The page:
Just win, baby
The Browns have played five games on the road this season and been underdogs in each one. Lost every one of them, too. In fact, they have lost a club-record 12 straight away from home
But when the betting lines came out earlier this week, the Browns found themselves in an unfamiliar position: favorites.
That’s right, the smart Las Vegas money says if you put your money down on the Browns against the Raiders Sunday in Oakland, you have to spot the home team a point. Stunning, I know.
A game in the Oakland Coliseum, where the Raiders used to be nearly invincible and the Browns, of all teams, enter as the favorite? Yep. That’s how bad the Raiders, who sport the same 3-8 record as the Browns, have fallen.
Home teams usually get three points for home-field advantage. But oddsmakers are not buying the Raiders, even in front of the famed Black Hole fans.
Black Hole fans used to be extremely hard on visiting teams. The rowdy behavior of fans in sections 104-5-6-7 in the Coliseum makes the their counterparts in Cleveland’s Dawg Pound look tame by comparison.
The garishly dressed fans in those sections project the pirate image the Raiders like to have attached to their name, but they haven’t had much about which to get excited for the last couple of seasons. The Raiders were 3-5 at home last season and are just 2-3 this season. So much for home field advantage.
But these are the Cleveland Browns, the National Football League’s version of road kill. Not even the Raiders can mess this one up. Or can they?
Let’s take a closer look at this team, at one time a member of the NFL’s power elite. It hasn’t been exactly smooth sailing in Dennis Allen’s first season as head coach. In fact, it has been near disaster. And most of the finger pointing is at the defense.
In their 11 games, the Raiders have given up fewer than 22 points in a game only once, They have surrendered 169 points in the last four games, all losses, a 42.25-point average. On the season, they have allowed a league-worst 356 points, or 32.4 points a game.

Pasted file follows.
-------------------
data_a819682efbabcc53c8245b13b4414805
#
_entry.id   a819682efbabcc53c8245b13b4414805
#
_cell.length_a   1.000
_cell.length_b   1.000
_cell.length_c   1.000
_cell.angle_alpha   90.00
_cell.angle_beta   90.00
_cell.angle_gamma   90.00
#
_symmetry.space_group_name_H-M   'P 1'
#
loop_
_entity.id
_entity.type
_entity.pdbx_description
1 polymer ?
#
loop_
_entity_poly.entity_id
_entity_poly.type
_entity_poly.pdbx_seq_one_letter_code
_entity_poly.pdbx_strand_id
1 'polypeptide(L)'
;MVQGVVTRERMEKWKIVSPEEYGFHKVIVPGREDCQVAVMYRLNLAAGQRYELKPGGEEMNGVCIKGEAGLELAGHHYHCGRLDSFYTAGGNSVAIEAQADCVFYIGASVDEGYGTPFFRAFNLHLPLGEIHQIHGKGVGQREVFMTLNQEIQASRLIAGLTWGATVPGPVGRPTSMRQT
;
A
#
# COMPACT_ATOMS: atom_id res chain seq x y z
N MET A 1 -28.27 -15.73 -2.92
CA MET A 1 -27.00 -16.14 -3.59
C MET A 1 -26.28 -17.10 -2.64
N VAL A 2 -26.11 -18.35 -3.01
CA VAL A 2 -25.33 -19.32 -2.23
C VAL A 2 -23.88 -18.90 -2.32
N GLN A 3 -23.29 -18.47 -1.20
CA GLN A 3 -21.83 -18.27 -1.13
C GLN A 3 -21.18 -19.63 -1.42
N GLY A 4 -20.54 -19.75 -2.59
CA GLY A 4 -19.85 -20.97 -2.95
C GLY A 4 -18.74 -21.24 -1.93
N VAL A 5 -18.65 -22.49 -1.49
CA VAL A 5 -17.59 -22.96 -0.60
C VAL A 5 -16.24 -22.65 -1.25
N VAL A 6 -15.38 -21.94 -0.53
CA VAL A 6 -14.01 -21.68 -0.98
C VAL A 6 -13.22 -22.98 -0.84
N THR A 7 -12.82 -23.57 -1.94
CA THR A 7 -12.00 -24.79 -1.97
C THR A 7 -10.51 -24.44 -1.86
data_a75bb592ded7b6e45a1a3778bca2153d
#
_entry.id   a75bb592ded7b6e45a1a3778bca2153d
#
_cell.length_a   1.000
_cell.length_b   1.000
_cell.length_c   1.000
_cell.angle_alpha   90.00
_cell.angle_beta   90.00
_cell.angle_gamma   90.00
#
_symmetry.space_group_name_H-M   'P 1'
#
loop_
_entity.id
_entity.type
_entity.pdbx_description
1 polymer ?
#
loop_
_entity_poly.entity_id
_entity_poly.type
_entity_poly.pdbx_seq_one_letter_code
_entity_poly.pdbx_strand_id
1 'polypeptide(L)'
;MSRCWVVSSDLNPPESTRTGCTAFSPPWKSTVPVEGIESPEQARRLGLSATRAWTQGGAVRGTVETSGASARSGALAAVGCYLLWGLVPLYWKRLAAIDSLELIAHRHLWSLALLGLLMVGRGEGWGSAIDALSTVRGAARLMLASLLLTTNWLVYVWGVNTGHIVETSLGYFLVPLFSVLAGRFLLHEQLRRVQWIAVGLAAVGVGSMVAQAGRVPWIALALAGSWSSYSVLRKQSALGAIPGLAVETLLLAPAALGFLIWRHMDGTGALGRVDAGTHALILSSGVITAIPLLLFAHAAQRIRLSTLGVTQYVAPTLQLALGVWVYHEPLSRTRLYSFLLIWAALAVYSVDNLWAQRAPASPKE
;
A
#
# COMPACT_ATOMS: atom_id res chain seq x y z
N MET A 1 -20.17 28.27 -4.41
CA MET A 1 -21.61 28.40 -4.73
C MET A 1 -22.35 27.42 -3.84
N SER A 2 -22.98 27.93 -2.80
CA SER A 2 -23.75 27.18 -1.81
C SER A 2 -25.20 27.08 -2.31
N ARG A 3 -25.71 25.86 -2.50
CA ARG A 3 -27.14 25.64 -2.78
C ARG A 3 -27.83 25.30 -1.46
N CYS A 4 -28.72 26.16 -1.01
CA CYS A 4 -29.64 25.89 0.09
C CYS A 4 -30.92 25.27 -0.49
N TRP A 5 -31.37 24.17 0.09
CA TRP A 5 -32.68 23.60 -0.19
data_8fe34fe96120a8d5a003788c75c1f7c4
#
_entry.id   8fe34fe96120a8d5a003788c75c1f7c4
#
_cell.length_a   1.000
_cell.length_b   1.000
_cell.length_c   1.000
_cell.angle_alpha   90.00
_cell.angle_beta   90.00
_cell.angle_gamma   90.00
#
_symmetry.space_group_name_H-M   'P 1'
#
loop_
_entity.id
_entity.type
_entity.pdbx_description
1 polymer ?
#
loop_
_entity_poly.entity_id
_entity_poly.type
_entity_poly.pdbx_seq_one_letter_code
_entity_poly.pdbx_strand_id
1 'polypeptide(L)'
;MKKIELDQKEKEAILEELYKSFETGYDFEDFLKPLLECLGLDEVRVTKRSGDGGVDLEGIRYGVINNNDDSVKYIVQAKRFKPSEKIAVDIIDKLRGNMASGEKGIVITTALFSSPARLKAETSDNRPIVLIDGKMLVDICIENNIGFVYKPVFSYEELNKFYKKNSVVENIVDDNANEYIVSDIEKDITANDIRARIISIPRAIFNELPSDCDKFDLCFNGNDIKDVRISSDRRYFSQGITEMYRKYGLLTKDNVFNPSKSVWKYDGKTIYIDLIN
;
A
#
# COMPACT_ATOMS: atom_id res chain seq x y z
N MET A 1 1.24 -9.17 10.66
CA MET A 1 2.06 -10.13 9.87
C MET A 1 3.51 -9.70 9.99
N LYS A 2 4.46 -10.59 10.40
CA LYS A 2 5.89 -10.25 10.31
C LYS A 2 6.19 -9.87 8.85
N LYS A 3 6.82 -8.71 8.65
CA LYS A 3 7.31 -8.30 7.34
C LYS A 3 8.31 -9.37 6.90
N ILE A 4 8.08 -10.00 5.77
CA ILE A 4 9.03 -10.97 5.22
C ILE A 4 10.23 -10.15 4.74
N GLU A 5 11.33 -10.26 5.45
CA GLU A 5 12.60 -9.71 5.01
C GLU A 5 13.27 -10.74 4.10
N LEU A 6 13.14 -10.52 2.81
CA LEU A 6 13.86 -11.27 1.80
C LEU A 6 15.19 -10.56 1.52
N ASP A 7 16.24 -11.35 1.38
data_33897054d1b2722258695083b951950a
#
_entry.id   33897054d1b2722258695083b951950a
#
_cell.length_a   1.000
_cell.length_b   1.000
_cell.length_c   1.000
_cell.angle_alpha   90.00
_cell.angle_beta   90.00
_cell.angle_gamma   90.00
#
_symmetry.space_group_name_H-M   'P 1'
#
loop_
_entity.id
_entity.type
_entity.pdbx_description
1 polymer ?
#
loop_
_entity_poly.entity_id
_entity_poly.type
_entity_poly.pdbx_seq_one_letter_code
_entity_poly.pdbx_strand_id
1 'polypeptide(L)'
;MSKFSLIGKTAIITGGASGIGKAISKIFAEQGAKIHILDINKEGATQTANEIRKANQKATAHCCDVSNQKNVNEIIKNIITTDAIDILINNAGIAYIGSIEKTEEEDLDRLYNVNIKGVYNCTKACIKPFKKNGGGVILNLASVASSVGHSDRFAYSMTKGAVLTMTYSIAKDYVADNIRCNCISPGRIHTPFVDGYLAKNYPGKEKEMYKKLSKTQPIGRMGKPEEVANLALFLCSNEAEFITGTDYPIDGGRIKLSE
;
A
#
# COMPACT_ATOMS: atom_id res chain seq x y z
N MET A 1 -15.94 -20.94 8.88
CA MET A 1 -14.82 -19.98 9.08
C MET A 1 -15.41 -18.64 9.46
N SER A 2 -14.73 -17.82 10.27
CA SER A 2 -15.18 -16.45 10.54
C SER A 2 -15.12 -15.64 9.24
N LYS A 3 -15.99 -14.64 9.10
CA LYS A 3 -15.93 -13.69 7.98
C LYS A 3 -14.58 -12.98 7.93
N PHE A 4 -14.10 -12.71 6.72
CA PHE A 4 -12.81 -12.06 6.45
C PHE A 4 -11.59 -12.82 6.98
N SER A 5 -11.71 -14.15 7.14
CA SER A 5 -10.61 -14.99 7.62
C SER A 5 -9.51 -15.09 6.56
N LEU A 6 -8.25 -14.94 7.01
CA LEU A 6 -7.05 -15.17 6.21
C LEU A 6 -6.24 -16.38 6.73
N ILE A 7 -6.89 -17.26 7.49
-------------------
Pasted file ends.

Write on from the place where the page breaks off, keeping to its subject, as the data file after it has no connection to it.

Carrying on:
That they have won three games is a testament to a decent offense led by quarterback Carson Palmer. In order to win games, the Raiders literally have to outscore opposing teams because the defense isn’t shutting down anyone.
And the situation didn’t get any better this week with the defense after third-year middle linebacker Rolando McClain reportedly mouthed off to his head coach and was told he was not wanted at practice. Unless a truce is reached, McClain, the club’s fourth-leading tackler, will be MIA against the Browns. (Update: McClain has been suspended for two games.)
The Oakland defense yields 379 yards a game (131 on the ground), has sacked opposing quarterbacks an NFL-low 13 times this season (the Browns have 28) and picked off just six passes, another league low (the Browns have 13).
It sure looks as though the inconsistent Cleveland offense might finally have some fun this week. That, of course, is if offensive coordinator Brad Childress and coach Pat Shurmur don’t give the sieve-like Oakland defense any respect. That’s not a given.
There is one factor, however, that might mess up whatever plans Childress and Shurmur have. The weather forecast for Sunday in Oakland calls for torrential rain and winds of about 25 miles an hour. But the Browns are used to playing in such conditions.
The entertained the San Diego Chargers on Oct. 28 in a steady game-long rain at Cleveland Browns Stadium with wind gusts up to 40 miles an hour. Those conditions dictated scaling back the passing game and concentrating on the run game. The result was a 7-6 Cleveland victory. That was the game where Chargers wide receiver Robert Meachem dropped a sure touchdown pass in the third quarter.
If the meteorologists are correct, one would think it favors the Browns because the Raiders, who average just 88 yards a game on the ground, rely heavily on the passing of Palmer and receiving of Denarius Moore and tight end Brandon Myers. That tandem has been on the receiving end of half of Palmer’s 18 touchdown passes.
What balances the scales for the Raiders, though, is the return of running backs Darren McFadden and Mike Goodson, both of whom suffered high ankle sprains in a loss to Tampa Bay and missed the last four games.
McFadden, when healthy, is one of the NFL’s most dangerous runners. But the Browns’ run defense has been the most pleasant surprise this season. It has allowed just 112 yards on the ground the last two games.
With defensive tackles Phil Taylor and Ahtyba Rubin finally healthy and contributing, word is getting around that running on the Browns this season is not as easy as it’s been the last several seasons. They have limited opposing teams to just 118.4 yards a game on the ground this season, compared to 147.4 a game a year ago.
If the weather forecast is correct, it figures to be a battle of the running games with Trent Richardson and McFadden dueling in the rain. Palmer, who sports a 9-3 career record against the Browns with 25 touchdown passes, and Brandon Weeden will spend most of the afternoon handing off. Trench warfare should dominate the afternoon.
Kicking could very well determine the winner of this one. Phil Dawson has been perfect this season for the Browns, while Oakland thunderfoot Sebastian Janikowski has missed just once, a 64-yarder against Jacksonville. And both men have proven deadly from 50-plus yards.
One last look at the stats reveals the Raiders have allowed 156 points in their five home games this season. That’s 32 points a game. No reason to think the Browns can’t match that and smash that losing streak to smithereens at the same time. The streak ends at 12. Make it:
Browns 32, Raiders 17